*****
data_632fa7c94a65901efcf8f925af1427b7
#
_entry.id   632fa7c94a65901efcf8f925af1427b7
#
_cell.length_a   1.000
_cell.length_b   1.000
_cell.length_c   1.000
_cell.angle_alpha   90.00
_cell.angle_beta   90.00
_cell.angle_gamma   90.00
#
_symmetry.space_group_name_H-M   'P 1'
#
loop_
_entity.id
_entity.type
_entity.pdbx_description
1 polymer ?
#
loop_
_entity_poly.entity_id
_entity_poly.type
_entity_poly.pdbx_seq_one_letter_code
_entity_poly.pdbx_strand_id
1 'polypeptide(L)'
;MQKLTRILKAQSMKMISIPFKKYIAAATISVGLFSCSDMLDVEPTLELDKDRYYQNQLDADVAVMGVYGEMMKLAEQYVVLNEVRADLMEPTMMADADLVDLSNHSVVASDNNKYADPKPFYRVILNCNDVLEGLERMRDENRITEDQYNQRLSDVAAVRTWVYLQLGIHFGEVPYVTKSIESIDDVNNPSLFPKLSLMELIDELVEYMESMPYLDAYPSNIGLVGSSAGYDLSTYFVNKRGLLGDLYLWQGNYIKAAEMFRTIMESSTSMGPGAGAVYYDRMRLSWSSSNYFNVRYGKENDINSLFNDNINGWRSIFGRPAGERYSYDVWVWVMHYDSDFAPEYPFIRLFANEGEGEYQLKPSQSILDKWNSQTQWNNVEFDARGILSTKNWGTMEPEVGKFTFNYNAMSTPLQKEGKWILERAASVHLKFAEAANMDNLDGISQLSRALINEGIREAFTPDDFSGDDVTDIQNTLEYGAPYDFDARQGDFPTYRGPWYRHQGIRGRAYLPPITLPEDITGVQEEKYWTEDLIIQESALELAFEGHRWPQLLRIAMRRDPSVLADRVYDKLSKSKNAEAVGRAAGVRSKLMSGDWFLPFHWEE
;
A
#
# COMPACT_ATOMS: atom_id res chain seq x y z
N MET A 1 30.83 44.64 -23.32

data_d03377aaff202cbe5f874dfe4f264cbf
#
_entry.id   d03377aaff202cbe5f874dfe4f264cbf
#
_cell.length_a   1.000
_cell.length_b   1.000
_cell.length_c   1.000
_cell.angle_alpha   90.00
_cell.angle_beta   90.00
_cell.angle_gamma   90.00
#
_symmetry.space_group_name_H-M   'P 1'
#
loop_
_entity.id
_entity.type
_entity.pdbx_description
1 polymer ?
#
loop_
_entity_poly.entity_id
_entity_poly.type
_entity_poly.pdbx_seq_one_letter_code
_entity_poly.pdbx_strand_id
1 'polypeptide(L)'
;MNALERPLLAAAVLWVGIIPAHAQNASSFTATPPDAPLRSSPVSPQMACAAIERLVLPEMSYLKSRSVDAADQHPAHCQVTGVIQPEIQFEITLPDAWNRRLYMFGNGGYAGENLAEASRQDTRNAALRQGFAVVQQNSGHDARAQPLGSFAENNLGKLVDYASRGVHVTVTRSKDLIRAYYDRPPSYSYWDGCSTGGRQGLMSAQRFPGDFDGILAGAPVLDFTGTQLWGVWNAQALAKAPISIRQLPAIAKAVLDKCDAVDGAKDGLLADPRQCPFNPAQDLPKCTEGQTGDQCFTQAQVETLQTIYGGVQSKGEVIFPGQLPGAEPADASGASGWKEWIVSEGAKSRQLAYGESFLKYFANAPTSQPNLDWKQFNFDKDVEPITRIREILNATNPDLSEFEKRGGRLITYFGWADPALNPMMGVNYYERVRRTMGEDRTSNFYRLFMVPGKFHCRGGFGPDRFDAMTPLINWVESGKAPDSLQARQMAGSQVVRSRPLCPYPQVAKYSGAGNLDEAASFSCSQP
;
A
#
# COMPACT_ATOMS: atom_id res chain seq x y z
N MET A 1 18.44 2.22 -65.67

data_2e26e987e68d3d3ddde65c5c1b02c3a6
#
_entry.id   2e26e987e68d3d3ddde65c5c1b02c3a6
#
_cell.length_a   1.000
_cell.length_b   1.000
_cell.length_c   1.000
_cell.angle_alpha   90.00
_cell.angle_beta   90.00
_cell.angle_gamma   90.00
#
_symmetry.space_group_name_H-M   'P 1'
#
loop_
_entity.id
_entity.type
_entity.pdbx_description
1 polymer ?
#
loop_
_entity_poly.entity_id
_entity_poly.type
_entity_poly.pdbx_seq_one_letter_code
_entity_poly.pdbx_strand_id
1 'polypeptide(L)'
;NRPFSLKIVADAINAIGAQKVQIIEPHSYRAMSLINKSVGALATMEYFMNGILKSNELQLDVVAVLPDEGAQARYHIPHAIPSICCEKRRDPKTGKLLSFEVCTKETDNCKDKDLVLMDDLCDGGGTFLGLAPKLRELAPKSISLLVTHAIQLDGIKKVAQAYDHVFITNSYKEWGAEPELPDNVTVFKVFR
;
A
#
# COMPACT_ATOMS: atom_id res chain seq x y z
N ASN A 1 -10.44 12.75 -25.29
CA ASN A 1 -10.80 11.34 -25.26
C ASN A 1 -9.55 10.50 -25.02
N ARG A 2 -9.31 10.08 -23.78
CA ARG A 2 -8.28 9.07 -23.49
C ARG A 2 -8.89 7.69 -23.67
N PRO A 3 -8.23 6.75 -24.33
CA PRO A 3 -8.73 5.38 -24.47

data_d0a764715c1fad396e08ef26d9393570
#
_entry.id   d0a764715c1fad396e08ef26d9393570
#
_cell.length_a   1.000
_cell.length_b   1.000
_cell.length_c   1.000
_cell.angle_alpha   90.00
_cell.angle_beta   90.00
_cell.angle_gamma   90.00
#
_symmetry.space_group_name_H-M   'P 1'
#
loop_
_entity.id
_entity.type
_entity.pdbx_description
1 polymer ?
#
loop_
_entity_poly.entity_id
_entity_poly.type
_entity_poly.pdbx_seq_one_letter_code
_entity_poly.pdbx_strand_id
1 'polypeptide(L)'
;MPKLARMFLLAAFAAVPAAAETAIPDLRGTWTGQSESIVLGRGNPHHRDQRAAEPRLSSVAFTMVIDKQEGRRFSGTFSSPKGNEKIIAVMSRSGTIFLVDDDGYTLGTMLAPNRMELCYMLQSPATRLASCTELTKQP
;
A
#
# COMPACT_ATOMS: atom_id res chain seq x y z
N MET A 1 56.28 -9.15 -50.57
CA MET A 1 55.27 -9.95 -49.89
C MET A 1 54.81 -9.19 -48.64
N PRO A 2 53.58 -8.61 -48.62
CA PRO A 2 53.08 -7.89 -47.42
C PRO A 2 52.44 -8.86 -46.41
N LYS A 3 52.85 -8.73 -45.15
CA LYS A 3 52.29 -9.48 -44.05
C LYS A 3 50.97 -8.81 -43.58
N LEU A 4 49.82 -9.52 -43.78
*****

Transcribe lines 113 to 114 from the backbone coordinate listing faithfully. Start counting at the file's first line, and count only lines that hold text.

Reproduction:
#
loop_